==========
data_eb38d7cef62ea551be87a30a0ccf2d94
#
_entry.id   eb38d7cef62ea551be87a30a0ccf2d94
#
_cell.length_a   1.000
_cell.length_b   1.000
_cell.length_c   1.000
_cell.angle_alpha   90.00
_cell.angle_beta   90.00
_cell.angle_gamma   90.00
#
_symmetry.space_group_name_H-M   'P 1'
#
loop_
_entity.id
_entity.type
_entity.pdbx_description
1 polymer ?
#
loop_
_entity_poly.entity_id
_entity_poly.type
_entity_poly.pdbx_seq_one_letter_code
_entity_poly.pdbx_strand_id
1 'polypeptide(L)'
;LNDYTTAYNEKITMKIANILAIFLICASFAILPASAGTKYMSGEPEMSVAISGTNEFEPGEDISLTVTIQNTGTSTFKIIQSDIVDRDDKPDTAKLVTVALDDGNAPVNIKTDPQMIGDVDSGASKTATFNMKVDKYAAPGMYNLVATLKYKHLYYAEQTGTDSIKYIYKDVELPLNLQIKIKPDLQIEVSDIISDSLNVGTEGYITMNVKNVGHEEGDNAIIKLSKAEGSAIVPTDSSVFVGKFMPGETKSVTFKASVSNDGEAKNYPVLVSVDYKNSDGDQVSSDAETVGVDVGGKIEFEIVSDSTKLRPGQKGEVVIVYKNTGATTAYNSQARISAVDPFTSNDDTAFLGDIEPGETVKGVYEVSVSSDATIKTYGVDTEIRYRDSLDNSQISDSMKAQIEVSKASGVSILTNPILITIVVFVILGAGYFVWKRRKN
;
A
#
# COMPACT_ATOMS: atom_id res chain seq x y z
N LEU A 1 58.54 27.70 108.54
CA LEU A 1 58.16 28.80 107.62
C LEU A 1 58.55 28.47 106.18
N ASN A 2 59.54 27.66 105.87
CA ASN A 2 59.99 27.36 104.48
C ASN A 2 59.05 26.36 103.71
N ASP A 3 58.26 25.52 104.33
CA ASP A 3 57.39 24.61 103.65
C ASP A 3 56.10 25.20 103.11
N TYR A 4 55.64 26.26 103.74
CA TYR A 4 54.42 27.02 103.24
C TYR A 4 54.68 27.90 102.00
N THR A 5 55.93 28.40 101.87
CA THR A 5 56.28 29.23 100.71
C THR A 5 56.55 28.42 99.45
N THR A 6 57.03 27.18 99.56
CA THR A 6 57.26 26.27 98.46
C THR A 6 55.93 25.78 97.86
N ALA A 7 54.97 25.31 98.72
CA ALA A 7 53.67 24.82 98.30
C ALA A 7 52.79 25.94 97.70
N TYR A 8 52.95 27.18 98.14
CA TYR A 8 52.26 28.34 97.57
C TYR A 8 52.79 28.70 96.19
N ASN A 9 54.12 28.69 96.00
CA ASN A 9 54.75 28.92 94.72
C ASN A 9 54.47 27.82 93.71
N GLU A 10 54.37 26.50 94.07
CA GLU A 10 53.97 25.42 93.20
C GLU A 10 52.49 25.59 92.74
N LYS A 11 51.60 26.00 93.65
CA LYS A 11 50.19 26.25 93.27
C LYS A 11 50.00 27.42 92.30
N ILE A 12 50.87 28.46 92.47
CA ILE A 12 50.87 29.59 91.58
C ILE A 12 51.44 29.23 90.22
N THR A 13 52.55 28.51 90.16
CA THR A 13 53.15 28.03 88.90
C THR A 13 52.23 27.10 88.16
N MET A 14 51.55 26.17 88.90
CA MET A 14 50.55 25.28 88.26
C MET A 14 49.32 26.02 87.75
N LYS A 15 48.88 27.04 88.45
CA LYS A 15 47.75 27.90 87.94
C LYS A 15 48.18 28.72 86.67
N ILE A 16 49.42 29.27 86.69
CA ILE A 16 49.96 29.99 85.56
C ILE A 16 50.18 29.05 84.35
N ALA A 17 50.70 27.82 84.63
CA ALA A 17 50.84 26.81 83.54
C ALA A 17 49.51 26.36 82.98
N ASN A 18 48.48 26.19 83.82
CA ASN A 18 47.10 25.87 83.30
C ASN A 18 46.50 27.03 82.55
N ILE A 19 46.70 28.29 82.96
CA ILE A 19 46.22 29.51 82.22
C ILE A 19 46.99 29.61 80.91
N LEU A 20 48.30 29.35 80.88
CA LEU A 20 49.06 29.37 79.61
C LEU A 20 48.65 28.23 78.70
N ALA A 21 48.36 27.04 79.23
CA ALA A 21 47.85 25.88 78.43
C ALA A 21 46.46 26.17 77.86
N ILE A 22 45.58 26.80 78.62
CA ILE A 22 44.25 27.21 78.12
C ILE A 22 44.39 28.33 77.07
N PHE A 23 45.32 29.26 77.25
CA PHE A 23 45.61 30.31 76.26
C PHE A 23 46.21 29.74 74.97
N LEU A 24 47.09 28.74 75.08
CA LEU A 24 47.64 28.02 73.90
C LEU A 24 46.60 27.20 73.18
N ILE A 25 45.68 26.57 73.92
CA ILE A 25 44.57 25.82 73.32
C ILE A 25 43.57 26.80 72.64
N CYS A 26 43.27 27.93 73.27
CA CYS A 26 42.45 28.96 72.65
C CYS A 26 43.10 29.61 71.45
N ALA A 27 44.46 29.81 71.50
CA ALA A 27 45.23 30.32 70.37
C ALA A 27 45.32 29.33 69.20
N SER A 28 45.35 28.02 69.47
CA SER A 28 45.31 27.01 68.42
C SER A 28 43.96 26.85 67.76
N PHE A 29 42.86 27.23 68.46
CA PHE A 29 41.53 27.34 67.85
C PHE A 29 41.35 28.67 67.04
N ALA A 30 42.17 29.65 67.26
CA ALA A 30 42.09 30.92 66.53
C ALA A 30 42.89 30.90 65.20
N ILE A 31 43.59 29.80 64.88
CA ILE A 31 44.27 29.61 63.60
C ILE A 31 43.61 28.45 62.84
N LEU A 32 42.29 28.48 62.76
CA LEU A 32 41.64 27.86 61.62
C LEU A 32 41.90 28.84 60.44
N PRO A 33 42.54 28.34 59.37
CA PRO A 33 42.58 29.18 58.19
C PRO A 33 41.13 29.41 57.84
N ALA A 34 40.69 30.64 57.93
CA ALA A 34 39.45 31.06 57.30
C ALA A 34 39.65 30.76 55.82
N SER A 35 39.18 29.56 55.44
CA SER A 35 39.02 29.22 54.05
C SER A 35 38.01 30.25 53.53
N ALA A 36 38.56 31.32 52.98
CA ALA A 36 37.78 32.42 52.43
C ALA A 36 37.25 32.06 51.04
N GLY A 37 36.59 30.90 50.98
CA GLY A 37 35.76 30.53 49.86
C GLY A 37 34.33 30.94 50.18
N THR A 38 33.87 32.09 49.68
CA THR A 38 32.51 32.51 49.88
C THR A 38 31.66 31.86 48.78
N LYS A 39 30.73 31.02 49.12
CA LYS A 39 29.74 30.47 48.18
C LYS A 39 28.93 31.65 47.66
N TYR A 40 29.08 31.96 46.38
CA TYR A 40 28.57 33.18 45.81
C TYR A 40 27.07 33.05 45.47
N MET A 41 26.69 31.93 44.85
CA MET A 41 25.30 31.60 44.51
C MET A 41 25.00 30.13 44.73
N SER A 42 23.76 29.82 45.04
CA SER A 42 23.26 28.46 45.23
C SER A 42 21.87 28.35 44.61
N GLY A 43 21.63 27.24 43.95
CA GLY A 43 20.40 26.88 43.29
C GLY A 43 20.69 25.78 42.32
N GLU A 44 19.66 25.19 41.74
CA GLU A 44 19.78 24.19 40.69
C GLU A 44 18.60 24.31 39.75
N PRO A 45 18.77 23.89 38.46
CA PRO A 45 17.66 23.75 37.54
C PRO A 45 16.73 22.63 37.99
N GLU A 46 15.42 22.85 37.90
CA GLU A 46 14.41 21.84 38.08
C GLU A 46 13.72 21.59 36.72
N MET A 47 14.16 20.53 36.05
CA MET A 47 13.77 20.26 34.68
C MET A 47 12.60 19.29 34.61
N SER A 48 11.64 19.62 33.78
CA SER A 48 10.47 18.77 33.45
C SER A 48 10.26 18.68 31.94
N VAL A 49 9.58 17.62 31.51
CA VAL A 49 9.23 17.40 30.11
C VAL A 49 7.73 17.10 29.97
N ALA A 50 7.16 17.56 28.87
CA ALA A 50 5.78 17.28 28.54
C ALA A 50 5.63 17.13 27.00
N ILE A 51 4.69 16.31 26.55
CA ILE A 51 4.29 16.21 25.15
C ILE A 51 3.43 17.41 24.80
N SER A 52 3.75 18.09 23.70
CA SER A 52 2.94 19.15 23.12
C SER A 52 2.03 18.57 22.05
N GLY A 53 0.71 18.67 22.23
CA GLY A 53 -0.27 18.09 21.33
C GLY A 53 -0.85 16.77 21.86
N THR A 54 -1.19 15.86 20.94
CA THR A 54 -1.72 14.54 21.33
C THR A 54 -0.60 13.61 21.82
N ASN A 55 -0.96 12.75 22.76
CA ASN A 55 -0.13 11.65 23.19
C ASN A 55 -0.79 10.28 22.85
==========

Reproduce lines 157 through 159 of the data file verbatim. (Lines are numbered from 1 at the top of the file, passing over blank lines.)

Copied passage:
N GLY A 43 21.63 27.24 43.95
CA GLY A 43 20.40 26.88 43.29
C GLY A 43 20.69 25.78 42.32